The anchorage is well protected from south westerly winds but is increasingly exposed to other quadrants if the wind should move round. In such cases Fenit, only five miles across the bay, provides all round protection. Access is straightforward in daylight at any stage of the tide.
Please note Tralee Bay has a ledge and can be divisive in a big seaway. A vessel enduring highly adverse conditions along this coast should run for the River Shannon. With the exception of strong tides it has easy access and provides complete protection from all conditions within.
Keyfacts for Castlegregory
SummaryA good location with straightforward access.
LWS draught3 metres (9.84 feet).
Today's tide estimatesHW 04:01, LW 10:41
HW 16:31, LW 23:09
Now approaching Neaps
Swell todayDirection SW, height 0.3 metres, period 7.4 seconds, significant wave height of 0.6 metres.
Position and approaches
Haven position52° 15.800' N, 010° 0.200' W
This is off the beach near the village of Castlegregory.
What is the initial fix?
Not what you need?
- Scraggane Bay - 3 miles NNW
- Illauntannig - 3.9 miles N
- Barrow Harbour - 5.3 miles ENE
- Fenit Harbour - 5.3 miles E
- Brandon Bay - 5.7 miles W
How to get in?
The 'Sybil Point to Loop Head' coastal description provides approach information to the suggested initial fix. Vessels approaching from the south should select the northbound sequenced description; vessels approaching from the north should select the southbound sequence; western approaches may use either description.
Either description may be used for the River Shannon where the forty three miles from the entrance to Limerick City are detailed.
Vessels approaching from the southwest may take a shortcut into the southern half of Tralee Bay via the Magharee Sound that is described in the aforementioned coastal description and for convenience also discussed here. This lies between the Magharee Islands, or Seven Hogs, and the sandy peninsula that separates Brandon and Tralee bays. Magharee Sound is narrow and intricate and has a least depth of 4.5 metres. In moderate or clear weather with a favourable tide there is no great difficulty in running through this cut that saves at least an hour from the passage whilst adding interesting sailing.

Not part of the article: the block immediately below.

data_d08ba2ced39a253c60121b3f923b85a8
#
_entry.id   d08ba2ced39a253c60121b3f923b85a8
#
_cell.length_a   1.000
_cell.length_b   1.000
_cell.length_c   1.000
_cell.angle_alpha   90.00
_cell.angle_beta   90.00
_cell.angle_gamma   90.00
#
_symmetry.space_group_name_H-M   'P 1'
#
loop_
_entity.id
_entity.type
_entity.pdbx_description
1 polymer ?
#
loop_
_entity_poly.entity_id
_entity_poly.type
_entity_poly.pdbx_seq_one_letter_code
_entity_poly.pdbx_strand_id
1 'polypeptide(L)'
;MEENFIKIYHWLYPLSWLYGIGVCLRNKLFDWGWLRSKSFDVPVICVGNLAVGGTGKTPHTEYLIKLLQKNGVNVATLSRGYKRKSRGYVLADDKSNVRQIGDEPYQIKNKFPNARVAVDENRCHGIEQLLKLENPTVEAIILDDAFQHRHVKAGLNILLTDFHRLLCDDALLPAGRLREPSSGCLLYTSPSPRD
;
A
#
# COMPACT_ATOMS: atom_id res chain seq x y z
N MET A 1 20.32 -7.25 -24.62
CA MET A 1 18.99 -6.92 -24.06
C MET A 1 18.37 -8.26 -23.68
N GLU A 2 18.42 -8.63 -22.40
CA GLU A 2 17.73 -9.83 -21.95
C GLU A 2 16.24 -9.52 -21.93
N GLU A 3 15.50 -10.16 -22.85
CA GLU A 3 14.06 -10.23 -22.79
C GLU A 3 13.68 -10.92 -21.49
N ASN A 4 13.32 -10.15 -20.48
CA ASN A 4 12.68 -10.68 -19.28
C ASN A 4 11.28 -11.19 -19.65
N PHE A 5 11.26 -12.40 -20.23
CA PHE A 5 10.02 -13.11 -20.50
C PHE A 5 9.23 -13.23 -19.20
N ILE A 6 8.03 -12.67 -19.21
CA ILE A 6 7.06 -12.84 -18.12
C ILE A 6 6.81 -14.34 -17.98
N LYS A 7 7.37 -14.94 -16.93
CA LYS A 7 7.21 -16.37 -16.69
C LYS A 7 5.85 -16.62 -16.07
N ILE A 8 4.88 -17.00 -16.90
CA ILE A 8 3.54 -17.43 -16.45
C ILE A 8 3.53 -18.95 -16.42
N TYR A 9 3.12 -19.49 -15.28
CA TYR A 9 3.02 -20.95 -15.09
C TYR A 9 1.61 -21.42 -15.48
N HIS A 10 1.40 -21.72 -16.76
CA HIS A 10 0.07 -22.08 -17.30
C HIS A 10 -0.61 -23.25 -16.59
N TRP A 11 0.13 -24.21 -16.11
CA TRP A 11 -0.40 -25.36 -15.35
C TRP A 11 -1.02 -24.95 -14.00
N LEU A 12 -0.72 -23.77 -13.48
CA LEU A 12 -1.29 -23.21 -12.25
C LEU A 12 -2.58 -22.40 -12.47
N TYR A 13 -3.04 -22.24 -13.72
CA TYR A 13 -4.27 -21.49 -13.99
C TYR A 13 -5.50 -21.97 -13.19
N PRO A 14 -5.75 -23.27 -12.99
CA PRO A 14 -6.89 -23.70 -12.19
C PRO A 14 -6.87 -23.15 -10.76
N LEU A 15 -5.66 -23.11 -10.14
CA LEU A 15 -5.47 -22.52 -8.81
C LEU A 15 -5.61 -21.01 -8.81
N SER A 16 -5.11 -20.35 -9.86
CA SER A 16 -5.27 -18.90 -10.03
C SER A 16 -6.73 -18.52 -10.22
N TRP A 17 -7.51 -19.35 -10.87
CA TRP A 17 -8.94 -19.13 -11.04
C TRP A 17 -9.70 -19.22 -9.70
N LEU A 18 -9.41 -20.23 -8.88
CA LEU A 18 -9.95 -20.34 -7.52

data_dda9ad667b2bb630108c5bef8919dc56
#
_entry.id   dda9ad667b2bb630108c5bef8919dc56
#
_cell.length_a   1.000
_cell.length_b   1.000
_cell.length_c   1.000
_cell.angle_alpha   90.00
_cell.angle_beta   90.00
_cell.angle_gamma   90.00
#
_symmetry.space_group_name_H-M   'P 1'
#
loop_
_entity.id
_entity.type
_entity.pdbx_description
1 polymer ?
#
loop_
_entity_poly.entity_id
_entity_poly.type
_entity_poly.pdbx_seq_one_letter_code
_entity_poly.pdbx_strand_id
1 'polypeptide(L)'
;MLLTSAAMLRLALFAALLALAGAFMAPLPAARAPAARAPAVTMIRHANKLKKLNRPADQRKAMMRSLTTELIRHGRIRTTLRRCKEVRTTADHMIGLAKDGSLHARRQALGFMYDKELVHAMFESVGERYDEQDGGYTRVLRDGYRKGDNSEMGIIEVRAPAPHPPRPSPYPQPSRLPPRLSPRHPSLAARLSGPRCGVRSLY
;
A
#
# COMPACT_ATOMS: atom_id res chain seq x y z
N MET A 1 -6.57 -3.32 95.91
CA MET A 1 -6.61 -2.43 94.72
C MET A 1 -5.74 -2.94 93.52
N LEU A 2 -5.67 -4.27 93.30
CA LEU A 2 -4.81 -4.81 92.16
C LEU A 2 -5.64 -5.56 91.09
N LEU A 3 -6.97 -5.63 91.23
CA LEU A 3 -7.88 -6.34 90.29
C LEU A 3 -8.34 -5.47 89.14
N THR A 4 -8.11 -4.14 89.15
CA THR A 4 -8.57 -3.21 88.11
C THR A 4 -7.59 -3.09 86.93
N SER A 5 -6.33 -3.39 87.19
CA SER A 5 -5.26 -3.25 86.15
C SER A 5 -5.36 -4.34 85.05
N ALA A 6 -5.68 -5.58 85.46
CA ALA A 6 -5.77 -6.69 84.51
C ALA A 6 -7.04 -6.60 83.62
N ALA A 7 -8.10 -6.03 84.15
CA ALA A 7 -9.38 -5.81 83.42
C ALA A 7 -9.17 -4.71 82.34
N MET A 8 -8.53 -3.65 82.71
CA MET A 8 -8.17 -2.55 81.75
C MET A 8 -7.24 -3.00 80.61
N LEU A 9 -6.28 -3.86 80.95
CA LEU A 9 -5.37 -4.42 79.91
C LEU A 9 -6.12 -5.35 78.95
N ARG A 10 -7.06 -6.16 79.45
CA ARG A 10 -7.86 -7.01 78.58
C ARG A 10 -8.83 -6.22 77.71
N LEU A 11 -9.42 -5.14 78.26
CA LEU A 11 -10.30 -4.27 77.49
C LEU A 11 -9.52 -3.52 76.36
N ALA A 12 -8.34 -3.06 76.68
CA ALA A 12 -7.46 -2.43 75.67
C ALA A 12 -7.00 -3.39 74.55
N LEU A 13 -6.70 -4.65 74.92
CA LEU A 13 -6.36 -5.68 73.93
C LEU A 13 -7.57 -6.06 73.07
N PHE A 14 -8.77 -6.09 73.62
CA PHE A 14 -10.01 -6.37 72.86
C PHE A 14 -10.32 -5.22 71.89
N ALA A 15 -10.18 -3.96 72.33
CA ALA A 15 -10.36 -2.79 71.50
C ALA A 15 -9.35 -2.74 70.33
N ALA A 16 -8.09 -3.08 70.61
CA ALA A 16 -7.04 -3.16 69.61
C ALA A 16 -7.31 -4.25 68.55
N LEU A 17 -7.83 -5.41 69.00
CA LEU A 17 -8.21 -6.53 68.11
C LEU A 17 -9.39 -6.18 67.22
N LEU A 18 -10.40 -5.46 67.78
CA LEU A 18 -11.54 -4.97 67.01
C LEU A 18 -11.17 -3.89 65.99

Two transits mark the Magharee Sound’s best water. Admiralty Chart 2739 presents a leading mark shown of 106°(T) of the rock islet The Rose with Fenit Castle, a ruined square tower, in line with the highest part of Church Hill, upon which stands two prominent churches. This will lead out through the eastern side of the sound. However this transit may not always be easily picked out by an unacquainted visitor. Another, possibly more easily identified lead through the sound, is to give Illauntannig a reasonable berth and then keep Gurrig Island, a flat island that looks like a pan lid almost replete with a knob, about its own breadth open to the south of the south point of Illauntannig, providing a line of bearing of 282°(T) astern.
Little Samphire – lighthouse Fl WRG 5s 17m W16M position: 52° 16. 254’N, 009° 52.909’W
The white sector will carry a vessel through the dangers on either side of the bay, the shoals off the Magharee Islands on one side and Mucklaghmore, Boat Rock, and further south the shoal water off Fenit Island on the other. Once the Castlegregory initial fix is a mile and a half to the southwest of this approach it is safe to ignore the initial fix and head directly to the anchoring location.
The Castlegregory initial fix is on the east end of the transit marked on Admiralty Chart 2739, 106°(T) of the rock islet The Rose with Fenit Castle, and to the east of Rough Point.
Drop down south for three and a half miles from the initial fix to the anchoring position. This passes the fish farms, located off the peninsula to the south by southeast of Rough Point, to starboard in the first mile and a half. Sometimes a commercial ship awaiting a berth in Fenit may be seen in the area.
The beach shelves gradually out from the shore so vessels will be a long way out. Anchor according to draught offshore where excellent holding may be had in sand and mud.
What's the story here?Castlegregory in Irish Caisleán Ghriaire derives its name a 16th century castle built by Gregory Hoare.
It is the capital of Lettragh, whose population is now a quarter of what it was before the Great Irish Famine, and it remains the only place in the area which resembles a real village.
It is very popular with locals and tourists because of its miles of blue flag beaches for enjoying bathing and water sports. Nearby Lough Gill is a breeding place for the rare, and noisy, natterjack toad.
Castlegregory is another anchoring opportunity in an area of outstanding natural beauty.
What facilities are available?Castlegregory is a village which has a permanent population of about 200 that is vastly swelled by an influx of holidaymakers attracted to its extensive blue flag beaches. To cater for this there are two small supermarkets, a post office, a doctor and a pharmacist. All resources are available in either Tralee or Dingle from which Castlegregory is about halfway between.
Any security concerns?Never an incident known to have occurred off Castlegregory.
With thanks to:Batty McCarthy, Fenit Harbour Master
The above plots are not precise and indicative only.
The first 25 seconds of this video presents fabulous views of Casstlegregory beach.
This video presents a view of Castlegregory and the surrounding bays from the hill above.
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